Statement to Pend Oreille County commissioners:
Good afternoon. I have come here today to formally share the Tribe’s concerns regarding the HiTest silicon smelter, and to propose an alternative pathway to revitalize the local economy.
Let me start by saying that the Tribe understands the allure of HiTest’s sales pitch, particularly in light of the budget crisis the county is facing. If the smelter really generated 170 high-paying local jobs with no hazardous emissions as HiTest originally claimed, we would support it.
The reason we have decided to oppose the smelter is because HiTest’s original claims are belied by its own data. The number and average wage of jobs available to local citizens has declined significantly, and the claim of no hazardous emissions is simply untrue. The smelter would be the state’s fifth largest emitter of sulfur dioxide, 12th largest emitter of nitrogen oxides, and 15th largest emitter of greenhouse gases.
HiTest has tried to quell community fears over this air pollution by saying that the permitting process will protect us. This claim is also untrue. The Clean Air Act is a pollution enabling law until a certain threshold is met. Because air quality in Pend Oreille County is generally very good, there is far more room to pollute the air here than in a more urban or industrial area. Permits are necessary to make the smelter’s emissions lawful, but legal should not be mistaken for harmless.
The smelter’s emissions will degrade our air quality and cause health problems for children, the elderly, and other vulnerable populations. They will also destroy a natural asset that draws people and businesses to our community rather than areas with poorer air quality. The mere specter of the smelter’s emissions has already driven some concerned citizens out of town and decreased property values.
HiTest and Washington Gov. Jay Inslee have also dismissed the community’s air quality concerns by saying that the smelter’s emissions will be offset by the use of its silicon in solar panels and other green technology. We’ve seen no contracts or data to prove up this claim, but even if it were true, that offset will not protect our community from chronic exposure to large amounts of sulfur dioxide, nitrogen oxides, and other contaminants emitted by the smelter. HiTest’s and the governor’s “greater good” argument is rooted in the exploitation on our community. We should all be insulted by it.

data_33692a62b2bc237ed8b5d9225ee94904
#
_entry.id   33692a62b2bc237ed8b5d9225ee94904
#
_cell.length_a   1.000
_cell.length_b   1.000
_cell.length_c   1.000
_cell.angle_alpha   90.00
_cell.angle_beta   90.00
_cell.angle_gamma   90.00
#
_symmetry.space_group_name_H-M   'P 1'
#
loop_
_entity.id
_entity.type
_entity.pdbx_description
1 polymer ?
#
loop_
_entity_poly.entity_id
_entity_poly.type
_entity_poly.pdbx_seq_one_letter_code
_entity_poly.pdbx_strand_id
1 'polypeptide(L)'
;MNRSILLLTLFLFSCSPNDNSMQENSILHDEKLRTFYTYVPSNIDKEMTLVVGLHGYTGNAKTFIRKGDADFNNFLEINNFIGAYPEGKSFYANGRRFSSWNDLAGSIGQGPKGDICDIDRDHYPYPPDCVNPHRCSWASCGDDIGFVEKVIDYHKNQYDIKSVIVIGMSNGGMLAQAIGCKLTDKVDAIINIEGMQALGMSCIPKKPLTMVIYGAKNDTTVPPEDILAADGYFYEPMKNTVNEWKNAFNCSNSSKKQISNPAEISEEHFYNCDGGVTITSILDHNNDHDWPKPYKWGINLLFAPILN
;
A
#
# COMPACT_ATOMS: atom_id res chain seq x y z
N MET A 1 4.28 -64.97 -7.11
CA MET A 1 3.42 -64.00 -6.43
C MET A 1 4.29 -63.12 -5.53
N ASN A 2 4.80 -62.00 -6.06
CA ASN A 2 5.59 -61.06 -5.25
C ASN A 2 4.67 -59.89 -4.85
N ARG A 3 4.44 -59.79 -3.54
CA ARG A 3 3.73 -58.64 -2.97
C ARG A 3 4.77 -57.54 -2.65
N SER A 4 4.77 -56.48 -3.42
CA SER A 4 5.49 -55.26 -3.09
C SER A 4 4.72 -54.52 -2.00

The Tribe realizes that you’ve heard most of these concerns before and likely feel that the economic situation in Pend Oreille County is too dire to pass on HiTest. However, in case we’ve misread the situation or the commission is open to changing its mind, we want to go on record today as asking you to join the Kalispel Tribe and other concerned citizens in opposing the smelter.
There are good reasons for taking this stance.
First, our community will be stronger if the county and Tribe are able to work together to improve the local economy. The Tribe is committed to helping you quickly fill any economic void left by HiTest if you decide to oppose the smelter.
Second, HiTest isn’t the county’s only option for economic development. Our forests are in dire need of management actions to promote forest health, wildlife conservation, and wildfire risk mitigation, and those actions would create new jobs in the forests and the processing of timber. The Tribe is in the process of developing a plan with the Forest Service under the Tribal Forest Protection Act to catalyze this economic and stewardship activity.
Third, HiTest isn’t the only business looking for cheap power. The Tribe, PUD, and county could work together to make a powerful pitch to new businesses that would stimulate our economy without degrading our health and environment.
Fourth, the smelter has caused widespread concern among elected officials throughout the region, and they are likely to be eager to bring their expertise and resources to the table to help the county develop a plan to revitalize the economy without HiTest.
Fifth, the smelter will not provide any economic relief soon. Given the widespread opposition to the smelter, HiTest and the county are likely to be embroiled in litigation for a long time if HiTest decides to move forward with its project.
Sixth, there is reason to be skeptical about HiTest’s care and diligence. HiTest withheld emissions data for over a year, and that data disproved its prior claims that the facility wouldn’t generate hazardous emissions. It acquired a site for the smelter that prohibits industrial uses. It used a BPA right-of-way without permission. The United Silicon Smelter debacle in Helguvik, Iceland, provides recent, tangible evidence that silicon smelters cause massive problems if they are operated without care and transparency.
Seventh, you won’t have to answer to concerns from your electorate when meteorological conditions are such that they are prohibited from using their wood stoves while the smelter continues to operate.
Eighth, you won’t have to live with the knowledge that you could have stopped the smelter if it turns out to be as bad for our community as many people fear. The commission can stop the smelter in its tracks by refusing to rezone the land out of public health concerns. But if those public health concerns become apparent after the smelter is constructed, it will be too late. This is the lesson we learned from Libby.
Thank you for listening. The Tribe sincerely hopes that we will be able to work together. I’d like to hear your thoughts and questions now.
Curt Holmes is the executive director of Public & Governmental Affairs for the Kalispel Tribe as well as a member of Tribal Council.